Whom they marry may be influenced by socially determined rules of incest, prescriptive marriage rules, parental choice and individual desire.
In some areas of the world, arranged marriage, child marriage, polygamy, and sometimes forced marriage, may be practiced as a cultural tradition.
Since the late twentieth century, major social changes in Western countries have led to changes in the demographics of marriage, with the age of first marriage increasing, fewer people marrying, and more couples choosing to cohabit rather than marry.
For example, the number of marriages in Europe decreased by 30% from 1975 to 2005.
Conversely, such practices may be outlawed and penalized in parts of the world out of concerns of the infringement of women's rights, or the infringement of children's rights (both female and male children), and because of international law.
The act of marriage usually creates normative or legal obligations between the individuals involved, and any offspring they may produce or adopt.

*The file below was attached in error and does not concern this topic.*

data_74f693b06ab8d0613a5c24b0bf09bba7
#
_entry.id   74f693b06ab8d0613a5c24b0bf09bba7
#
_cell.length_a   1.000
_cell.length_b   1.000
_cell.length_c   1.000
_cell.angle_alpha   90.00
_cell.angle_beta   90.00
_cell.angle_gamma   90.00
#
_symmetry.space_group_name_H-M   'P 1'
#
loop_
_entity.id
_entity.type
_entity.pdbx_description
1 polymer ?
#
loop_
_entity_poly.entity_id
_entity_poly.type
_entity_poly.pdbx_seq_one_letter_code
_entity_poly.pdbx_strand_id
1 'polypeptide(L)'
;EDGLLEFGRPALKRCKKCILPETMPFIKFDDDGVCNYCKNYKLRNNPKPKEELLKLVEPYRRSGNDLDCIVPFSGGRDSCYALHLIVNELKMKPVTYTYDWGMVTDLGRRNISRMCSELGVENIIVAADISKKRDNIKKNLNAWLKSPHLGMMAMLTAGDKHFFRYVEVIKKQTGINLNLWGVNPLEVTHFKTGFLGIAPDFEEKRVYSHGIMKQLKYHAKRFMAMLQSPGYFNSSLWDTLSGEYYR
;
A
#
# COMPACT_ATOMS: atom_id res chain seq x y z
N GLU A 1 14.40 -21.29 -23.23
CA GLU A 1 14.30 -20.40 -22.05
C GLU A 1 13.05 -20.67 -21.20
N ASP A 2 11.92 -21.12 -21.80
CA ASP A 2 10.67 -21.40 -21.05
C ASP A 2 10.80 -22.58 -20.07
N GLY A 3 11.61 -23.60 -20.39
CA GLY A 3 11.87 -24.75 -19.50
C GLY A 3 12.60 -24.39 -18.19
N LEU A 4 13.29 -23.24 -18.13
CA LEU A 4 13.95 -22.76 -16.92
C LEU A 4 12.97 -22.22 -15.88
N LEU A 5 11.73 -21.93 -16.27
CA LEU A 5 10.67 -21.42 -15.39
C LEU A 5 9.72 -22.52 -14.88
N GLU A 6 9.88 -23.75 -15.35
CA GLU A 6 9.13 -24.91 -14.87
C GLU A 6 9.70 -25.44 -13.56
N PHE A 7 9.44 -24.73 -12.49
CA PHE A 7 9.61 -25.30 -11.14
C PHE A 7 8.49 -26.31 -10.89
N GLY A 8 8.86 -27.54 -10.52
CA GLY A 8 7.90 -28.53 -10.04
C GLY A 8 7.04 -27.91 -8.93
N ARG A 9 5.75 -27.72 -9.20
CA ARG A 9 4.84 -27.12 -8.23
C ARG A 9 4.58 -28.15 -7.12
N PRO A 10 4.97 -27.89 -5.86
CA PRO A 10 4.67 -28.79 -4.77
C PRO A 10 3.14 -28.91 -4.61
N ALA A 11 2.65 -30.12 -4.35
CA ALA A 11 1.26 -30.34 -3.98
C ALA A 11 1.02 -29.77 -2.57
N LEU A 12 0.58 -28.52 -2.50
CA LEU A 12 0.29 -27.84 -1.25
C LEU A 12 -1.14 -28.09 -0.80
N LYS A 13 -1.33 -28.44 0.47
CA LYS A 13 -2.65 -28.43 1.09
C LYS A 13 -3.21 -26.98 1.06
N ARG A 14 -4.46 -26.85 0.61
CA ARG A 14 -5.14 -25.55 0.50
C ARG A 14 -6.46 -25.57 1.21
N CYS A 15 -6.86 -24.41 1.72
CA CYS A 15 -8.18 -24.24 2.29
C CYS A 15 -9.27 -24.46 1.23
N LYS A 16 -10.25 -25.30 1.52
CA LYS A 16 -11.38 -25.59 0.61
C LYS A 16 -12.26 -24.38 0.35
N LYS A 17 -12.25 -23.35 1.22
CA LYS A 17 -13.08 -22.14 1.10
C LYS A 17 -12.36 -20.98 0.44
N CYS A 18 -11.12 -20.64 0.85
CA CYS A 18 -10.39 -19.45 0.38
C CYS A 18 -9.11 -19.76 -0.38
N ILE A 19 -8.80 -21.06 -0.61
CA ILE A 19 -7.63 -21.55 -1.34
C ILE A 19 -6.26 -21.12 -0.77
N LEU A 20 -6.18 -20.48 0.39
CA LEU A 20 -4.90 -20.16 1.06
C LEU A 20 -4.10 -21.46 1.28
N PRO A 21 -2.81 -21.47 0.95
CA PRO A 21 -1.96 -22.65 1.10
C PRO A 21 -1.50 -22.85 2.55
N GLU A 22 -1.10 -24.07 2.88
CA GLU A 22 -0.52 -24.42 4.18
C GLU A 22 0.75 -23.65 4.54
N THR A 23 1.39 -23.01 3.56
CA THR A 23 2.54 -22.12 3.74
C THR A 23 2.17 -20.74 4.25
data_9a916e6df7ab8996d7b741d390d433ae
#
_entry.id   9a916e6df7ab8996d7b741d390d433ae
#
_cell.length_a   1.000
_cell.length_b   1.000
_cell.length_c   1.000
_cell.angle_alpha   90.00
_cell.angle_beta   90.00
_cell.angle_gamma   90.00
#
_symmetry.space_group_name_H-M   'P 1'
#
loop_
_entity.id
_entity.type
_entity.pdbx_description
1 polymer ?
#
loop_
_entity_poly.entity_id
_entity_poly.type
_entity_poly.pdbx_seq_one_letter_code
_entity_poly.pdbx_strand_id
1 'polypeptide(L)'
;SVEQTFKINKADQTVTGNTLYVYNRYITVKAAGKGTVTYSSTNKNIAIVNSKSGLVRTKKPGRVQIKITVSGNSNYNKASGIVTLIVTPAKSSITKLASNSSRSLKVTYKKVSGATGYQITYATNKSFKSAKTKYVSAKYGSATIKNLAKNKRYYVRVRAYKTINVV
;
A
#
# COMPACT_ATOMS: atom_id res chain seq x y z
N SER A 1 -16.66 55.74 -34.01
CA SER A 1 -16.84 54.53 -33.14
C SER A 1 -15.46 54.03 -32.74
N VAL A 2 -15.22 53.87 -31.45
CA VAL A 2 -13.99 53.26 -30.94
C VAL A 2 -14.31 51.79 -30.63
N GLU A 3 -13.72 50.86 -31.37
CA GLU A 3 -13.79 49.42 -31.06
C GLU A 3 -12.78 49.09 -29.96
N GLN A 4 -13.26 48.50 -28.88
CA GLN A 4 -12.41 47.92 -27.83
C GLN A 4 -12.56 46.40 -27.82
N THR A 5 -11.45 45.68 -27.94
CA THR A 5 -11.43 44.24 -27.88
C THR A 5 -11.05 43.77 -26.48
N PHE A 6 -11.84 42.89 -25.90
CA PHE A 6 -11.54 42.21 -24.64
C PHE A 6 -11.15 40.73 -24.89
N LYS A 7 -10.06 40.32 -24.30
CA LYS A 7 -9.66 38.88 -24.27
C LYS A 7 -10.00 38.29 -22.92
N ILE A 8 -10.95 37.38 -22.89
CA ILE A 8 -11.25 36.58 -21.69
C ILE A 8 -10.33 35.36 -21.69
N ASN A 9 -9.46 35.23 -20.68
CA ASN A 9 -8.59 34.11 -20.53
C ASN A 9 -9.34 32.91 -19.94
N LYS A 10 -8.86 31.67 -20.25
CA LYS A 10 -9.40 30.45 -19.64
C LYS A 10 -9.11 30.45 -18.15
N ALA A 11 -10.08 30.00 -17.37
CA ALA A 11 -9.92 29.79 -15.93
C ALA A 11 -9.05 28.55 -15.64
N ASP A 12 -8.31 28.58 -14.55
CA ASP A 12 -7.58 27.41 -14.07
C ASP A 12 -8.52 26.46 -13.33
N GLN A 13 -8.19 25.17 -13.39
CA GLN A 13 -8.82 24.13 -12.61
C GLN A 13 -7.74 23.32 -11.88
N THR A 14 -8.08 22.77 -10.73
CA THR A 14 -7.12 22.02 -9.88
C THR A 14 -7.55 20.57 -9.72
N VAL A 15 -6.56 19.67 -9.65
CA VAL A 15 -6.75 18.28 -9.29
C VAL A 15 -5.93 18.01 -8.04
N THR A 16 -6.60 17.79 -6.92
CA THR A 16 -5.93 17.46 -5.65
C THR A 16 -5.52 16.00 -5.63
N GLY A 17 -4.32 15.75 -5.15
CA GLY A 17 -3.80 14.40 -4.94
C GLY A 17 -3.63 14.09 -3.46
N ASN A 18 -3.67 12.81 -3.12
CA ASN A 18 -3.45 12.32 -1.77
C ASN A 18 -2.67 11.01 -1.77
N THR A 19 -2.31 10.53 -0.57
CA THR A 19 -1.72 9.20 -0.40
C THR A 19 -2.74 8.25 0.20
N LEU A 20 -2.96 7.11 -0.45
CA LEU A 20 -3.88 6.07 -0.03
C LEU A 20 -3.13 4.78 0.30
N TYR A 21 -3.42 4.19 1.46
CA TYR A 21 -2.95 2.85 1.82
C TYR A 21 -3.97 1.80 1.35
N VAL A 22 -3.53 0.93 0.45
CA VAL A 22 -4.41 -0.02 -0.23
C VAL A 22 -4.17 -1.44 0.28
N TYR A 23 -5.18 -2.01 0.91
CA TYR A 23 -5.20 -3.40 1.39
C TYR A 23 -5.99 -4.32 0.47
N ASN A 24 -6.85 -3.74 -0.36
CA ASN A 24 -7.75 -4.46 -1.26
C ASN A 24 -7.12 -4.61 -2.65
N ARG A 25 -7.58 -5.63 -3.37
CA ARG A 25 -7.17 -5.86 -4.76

The related word "matrimony" derives from the Old French word matremoine, which appears around 1300 CE and ultimately derives from Latin mātrimōnium, which combines the two concepts: mater meaning "mother" and the suffix -monium signifying "action, state, or condition".
In The History of Human Marriage (1922), Edvard Westermarck defined marriage as "a more or less durable connection between male and female lasting beyond the mere act of propagation till after the birth of the offspring." In The Future of Marriage in Western Civilization (1936), he rejected his earlier definition, instead provisionally defining marriage as "a relation of one or more men to one or more women that is recognized by custom or law".
Some cultures allow the dissolution of marriage through divorce or annulment.
In some areas, child marriages and polygamy may occur in spite of national laws against the practice.